Tracy is so much like Batman it's nuts: an iconic sequential art detective whom we meet years into his campaign against injustice does battle with a freakish crime boss played by a New Hollywood superstar in a scene-chewing, larger-than-life performance, who gets himself thrown off a tall structure in the climax after threatening the detective's babe. This all happens within an aggressively-artificial stylistic-throwback universe that threatens to make the entire film an exercise in production designing an evil city, whilst a dark, thrumming Danny Elfman score exists in between the musical contributions of a hot contemporary act, in that case Prince, in this case Madonna, though at least in this case the director didn't have Madonna foisted upon him. (Of course, with Madonna, it even anticipates Batman Returns, but that's another thing entirely.) Even the central performances of the heroes' civilian sides have a curious smaller-than-life quality to them, though this obviously works better for Bruce Wayne. It's probably the Elfman score that really seals it, inasmuch as Elfman's Tracy score is Elfman's Batman score done by an orchestra who keeps forgetting how Elfman's Batman theme is supposed to go, so they keep starting it over.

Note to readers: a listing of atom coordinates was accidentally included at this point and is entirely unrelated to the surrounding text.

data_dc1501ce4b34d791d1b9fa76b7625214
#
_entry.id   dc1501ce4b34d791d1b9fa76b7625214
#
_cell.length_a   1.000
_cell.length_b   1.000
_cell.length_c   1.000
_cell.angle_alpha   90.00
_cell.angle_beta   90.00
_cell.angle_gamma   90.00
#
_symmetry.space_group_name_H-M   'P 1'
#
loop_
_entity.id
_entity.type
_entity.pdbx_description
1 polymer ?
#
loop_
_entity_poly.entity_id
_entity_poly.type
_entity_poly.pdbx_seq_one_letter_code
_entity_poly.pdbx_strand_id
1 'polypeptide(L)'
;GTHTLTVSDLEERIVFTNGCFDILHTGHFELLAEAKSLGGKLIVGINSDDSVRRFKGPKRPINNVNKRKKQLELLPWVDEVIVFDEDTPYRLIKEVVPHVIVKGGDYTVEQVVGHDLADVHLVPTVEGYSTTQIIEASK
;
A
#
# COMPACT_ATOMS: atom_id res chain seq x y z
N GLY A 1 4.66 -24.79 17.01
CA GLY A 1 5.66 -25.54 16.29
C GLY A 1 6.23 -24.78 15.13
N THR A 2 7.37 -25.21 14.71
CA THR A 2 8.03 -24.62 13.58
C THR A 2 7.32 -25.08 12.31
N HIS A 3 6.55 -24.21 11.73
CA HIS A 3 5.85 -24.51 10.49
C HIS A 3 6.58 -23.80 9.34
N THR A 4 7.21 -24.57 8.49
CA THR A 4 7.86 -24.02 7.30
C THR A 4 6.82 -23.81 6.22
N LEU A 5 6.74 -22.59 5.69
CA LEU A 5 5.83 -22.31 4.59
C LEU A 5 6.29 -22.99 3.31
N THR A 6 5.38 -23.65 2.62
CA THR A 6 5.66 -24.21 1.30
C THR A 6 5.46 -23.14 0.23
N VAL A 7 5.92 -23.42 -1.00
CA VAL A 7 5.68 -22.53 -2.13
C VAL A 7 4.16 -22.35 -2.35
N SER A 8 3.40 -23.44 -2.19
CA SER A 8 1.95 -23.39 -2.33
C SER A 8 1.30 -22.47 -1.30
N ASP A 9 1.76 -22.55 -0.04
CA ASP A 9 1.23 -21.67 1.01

Beatty's Tracy is arguably more like Batman than Batman, in terms of the purity of its adaptation—which is also where it departs. Burton's Batman is a product of its chiefest influences, black-and-white movies (hell, silent movies), and sometimes Batman forgets to remind you that Gotham City isn't a real place. This is to say that Batman's chiefest influence isn't the comic. Tracy's, however, is, and everything about it is intended to somehow manifest the aesthetic of Tracy's color Sundays and the propulsive energy of its daily strips, from Vittorio Storaro's cinematography to the pacing that Beatty and editor Richard Marks impose on the storytelling, though the film is probably at its most effective when it's barreling through musical sequence montages that pare this down to pure pop art impression, my favorite single image of the film being a bit where yellow-coated Tracy takes a haymaker swing at an approaching army of similarly-colorful thugs and all of them fall down, like bowling pins. (It can resemble Adam West's Batman as much as Burton's, honestly.)